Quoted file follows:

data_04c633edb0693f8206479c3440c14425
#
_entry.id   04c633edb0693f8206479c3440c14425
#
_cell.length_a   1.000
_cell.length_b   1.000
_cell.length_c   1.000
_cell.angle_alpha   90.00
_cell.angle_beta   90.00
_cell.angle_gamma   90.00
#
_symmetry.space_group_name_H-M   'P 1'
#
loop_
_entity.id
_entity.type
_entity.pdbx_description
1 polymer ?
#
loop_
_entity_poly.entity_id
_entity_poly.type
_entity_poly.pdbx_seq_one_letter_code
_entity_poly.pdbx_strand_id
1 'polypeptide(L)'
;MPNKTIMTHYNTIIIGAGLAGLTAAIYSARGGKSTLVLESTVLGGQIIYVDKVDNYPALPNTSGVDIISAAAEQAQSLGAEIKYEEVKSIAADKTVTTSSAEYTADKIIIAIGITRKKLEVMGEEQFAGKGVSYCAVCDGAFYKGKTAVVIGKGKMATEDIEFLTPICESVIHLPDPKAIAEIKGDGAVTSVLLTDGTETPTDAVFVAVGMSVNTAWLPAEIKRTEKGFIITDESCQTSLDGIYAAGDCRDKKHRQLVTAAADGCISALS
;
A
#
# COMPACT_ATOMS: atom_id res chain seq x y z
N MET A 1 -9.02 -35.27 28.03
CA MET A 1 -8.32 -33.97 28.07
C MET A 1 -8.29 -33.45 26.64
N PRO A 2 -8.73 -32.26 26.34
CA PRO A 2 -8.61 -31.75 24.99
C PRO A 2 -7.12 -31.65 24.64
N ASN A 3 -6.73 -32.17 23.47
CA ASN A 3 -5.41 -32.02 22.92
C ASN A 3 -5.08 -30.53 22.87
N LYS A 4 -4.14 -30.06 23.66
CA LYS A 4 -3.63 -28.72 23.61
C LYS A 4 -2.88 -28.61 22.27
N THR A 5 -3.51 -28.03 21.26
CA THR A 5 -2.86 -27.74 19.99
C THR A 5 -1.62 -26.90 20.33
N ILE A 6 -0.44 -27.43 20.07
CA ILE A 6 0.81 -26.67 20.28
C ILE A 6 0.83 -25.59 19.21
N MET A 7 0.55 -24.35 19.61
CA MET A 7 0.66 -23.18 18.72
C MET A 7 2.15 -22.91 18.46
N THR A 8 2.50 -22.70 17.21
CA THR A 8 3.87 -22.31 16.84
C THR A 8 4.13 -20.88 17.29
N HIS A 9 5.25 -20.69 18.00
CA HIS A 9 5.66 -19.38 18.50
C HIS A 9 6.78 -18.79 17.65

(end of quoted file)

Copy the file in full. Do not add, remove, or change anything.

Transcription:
data_04c633edb0693f8206479c3440c14425
#
_entry.id   04c633edb0693f8206479c3440c14425
#
_cell.length_a   1.000
_cell.length_b   1.000
_cell.length_c   1.000
_cell.angle_alpha   90.00
_cell.angle_beta   90.00
_cell.angle_gamma   90.00
#
_symmetry.space_group_name_H-M   'P 1'
#
loop_
_entity.id
_entity.type
_entity.pdbx_description
1 polymer ?
#
loop_
_entity_poly.entity_id
_entity_poly.type
_entity_poly.pdbx_seq_one_letter_code
_entity_poly.pdbx_strand_id
1 'polypeptide(L)'
;MPNKTIMTHYNTIIIGAGLAGLTAAIYSARGGKSTLVLESTVLGGQIIYVDKVDNYPALPNTSGVDIISAAAEQAQSLGAEIKYEEVKSIAADKTVTTSSAEYTADKIIIAIGITRKKLEVMGEEQFAGKGVSYCAVCDGAFYKGKTAVVIGKGKMATEDIEFLTPICESVIHLPDPKAIAEIKGDGAVTSVLLTDGTETPTDAVFVAVGMSVNTAWLPAEIKRTEKGFIITDESCQTSLDGIYAAGDCRDKKHRQLVTAAADGCISALS
;
A
#
# COMPACT_ATOMS: atom_id res chain seq x y z
N MET A 1 -9.02 -35.27 28.03
CA MET A 1 -8.32 -33.97 28.07
C MET A 1 -8.29 -33.45 26.64
N PRO A 2 -8.73 -32.26 26.34
CA PRO A 2 -8.61 -31.75 24.99
C PRO A 2 -7.12 -31.65 24.64
N ASN A 3 -6.73 -32.17 23.47
CA ASN A 3 -5.41 -32.02 22.92
C ASN A 3 -5.08 -30.53 22.87
N LYS A 4 -4.14 -30.06 23.66
CA LYS A 4 -3.63 -28.72 23.61
C LYS A 4 -2.88 -28.61 22.27
N THR A 5 -3.51 -28.03 21.26
CA THR A 5 -2.86 -27.74 19.99
C THR A 5 -1.62 -26.90 20.33
N ILE A 6 -0.44 -27.43 20.07
CA ILE A 6 0.81 -26.67 20.28
C ILE A 6 0.83 -25.59 19.21
N MET A 7 0.55 -24.35 19.61
CA MET A 7 0.66 -23.18 18.72
C MET A 7 2.15 -22.91 18.46
N THR A 8 2.50 -22.70 17.21
CA THR A 8 3.87 -22.31 16.84
C THR A 8 4.13 -20.88 17.29
N HIS A 9 5.25 -20.69 18.00
CA HIS A 9 5.66 -19.38 18.50
C HIS A 9 6.78 -18.79 17.65